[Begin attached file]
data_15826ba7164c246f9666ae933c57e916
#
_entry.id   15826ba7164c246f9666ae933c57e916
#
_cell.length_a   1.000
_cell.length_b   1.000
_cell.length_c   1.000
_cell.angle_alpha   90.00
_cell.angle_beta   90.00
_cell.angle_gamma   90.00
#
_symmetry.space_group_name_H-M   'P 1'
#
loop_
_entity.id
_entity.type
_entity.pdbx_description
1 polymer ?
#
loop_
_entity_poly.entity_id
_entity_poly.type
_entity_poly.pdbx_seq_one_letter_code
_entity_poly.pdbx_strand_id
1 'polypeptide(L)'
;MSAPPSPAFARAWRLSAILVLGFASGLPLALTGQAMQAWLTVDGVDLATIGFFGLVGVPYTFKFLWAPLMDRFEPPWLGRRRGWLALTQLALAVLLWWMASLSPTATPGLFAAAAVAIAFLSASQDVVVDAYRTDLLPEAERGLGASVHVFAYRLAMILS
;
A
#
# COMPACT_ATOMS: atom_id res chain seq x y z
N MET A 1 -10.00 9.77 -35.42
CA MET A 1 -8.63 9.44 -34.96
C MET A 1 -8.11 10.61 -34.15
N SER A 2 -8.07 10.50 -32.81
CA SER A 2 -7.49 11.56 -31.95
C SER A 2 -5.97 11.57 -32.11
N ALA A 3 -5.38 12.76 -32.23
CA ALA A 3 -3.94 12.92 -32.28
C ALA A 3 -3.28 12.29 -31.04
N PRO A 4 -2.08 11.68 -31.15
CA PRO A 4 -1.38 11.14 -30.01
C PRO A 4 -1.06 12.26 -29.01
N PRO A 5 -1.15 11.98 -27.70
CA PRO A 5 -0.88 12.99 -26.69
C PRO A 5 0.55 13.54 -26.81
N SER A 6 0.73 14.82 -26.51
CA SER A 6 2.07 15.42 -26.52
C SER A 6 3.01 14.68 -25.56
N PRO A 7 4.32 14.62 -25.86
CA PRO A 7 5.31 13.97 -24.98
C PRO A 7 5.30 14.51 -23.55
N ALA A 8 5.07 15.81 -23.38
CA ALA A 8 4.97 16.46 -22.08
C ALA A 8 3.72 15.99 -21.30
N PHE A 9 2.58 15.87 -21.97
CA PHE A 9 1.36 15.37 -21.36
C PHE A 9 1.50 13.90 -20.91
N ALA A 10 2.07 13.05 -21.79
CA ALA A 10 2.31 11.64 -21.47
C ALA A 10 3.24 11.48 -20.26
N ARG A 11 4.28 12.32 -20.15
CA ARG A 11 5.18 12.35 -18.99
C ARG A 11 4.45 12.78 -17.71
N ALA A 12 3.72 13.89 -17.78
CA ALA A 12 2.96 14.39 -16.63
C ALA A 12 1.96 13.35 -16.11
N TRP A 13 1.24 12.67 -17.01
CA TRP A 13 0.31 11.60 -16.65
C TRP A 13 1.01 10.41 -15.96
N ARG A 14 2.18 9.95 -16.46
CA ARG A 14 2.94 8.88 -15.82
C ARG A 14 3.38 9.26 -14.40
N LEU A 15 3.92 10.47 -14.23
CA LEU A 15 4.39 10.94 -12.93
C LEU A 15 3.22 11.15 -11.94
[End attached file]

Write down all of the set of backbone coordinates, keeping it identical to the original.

data_15826ba7164c246f9666ae933c57e916
#
_entry.id   15826ba7164c246f9666ae933c57e916
#
_cell.length_a   1.000
_cell.length_b   1.000
_cell.length_c   1.000
_cell.angle_alpha   90.00
_cell.angle_beta   90.00
_cell.angle_gamma   90.00
#
_symmetry.space_group_name_H-M   'P 1'
#
loop_
_entity.id
_entity.type
_entity.pdbx_description
1 polymer ?
#
loop_
_entity_poly.entity_id
_entity_poly.type
_entity_poly.pdbx_seq_one_letter_code
_entity_poly.pdbx_strand_id
1 'polypeptide(L)'
;MSAPPSPAFARAWRLSAILVLGFASGLPLALTGQAMQAWLTVDGVDLATIGFFGLVGVPYTFKFLWAPLMDRFEPPWLGRRRGWLALTQLALAVLLWWMASLSPTATPGLFAAAAVAIAFLSASQDVVVDAYRTDLLPEAERGLGASVHVFAYRLAMILS
;
A
#
# COMPACT_ATOMS: atom_id res chain seq x y z
N MET A 1 -10.00 9.77 -35.42
CA MET A 1 -8.63 9.44 -34.96
C MET A 1 -8.11 10.61 -34.15
N SER A 2 -8.07 10.50 -32.81
CA SER A 2 -7.49 11.56 -31.95
C SER A 2 -5.97 11.57 -32.11
N ALA A 3 -5.38 12.76 -32.23
CA ALA A 3 -3.94 12.92 -32.28
C ALA A 3 -3.28 12.29 -31.04
N PRO A 4 -2.08 11.68 -31.15
CA PRO A 4 -1.38 11.14 -30.01
C PRO A 4 -1.06 12.26 -29.01
N PRO A 5 -1.15 11.98 -27.70
CA PRO A 5 -0.88 12.99 -26.69
C PRO A 5 0.55 13.54 -26.81
N SER A 6 0.73 14.82 -26.51
CA SER A 6 2.07 15.42 -26.52
C SER A 6 3.01 14.68 -25.56
N PRO A 7 4.32 14.62 -25.86
CA PRO A 7 5.31 13.97 -24.98
C PRO A 7 5.30 14.51 -23.55
N ALA A 8 5.07 15.81 -23.38
CA ALA A 8 4.97 16.46 -22.08
C ALA A 8 3.72 15.99 -21.30
N PHE A 9 2.58 15.87 -21.97
CA PHE A 9 1.36 15.37 -21.36
C PHE A 9 1.50 13.90 -20.91
N ALA A 10 2.07 13.05 -21.79
CA ALA A 10 2.31 11.64 -21.47
C ALA A 10 3.24 11.48 -20.26
N ARG A 11 4.28 12.32 -20.15
CA ARG A 11 5.18 12.35 -18.99
C ARG A 11 4.45 12.78 -17.71
N ALA A 12 3.72 13.89 -17.78
CA ALA A 12 2.96 14.39 -16.63
C ALA A 12 1.96 13.35 -16.11
N TRP A 13 1.24 12.67 -17.01
CA TRP A 13 0.31 11.60 -16.65
C TRP A 13 1.01 10.41 -15.96
N ARG A 14 2.18 9.95 -16.46
CA ARG A 14 2.94 8.88 -15.82
C ARG A 14 3.38 9.26 -14.40
N LEU A 15 3.92 10.47 -14.23
CA LEU A 15 4.39 10.94 -12.93
C LEU A 15 3.22 11.15 -11.94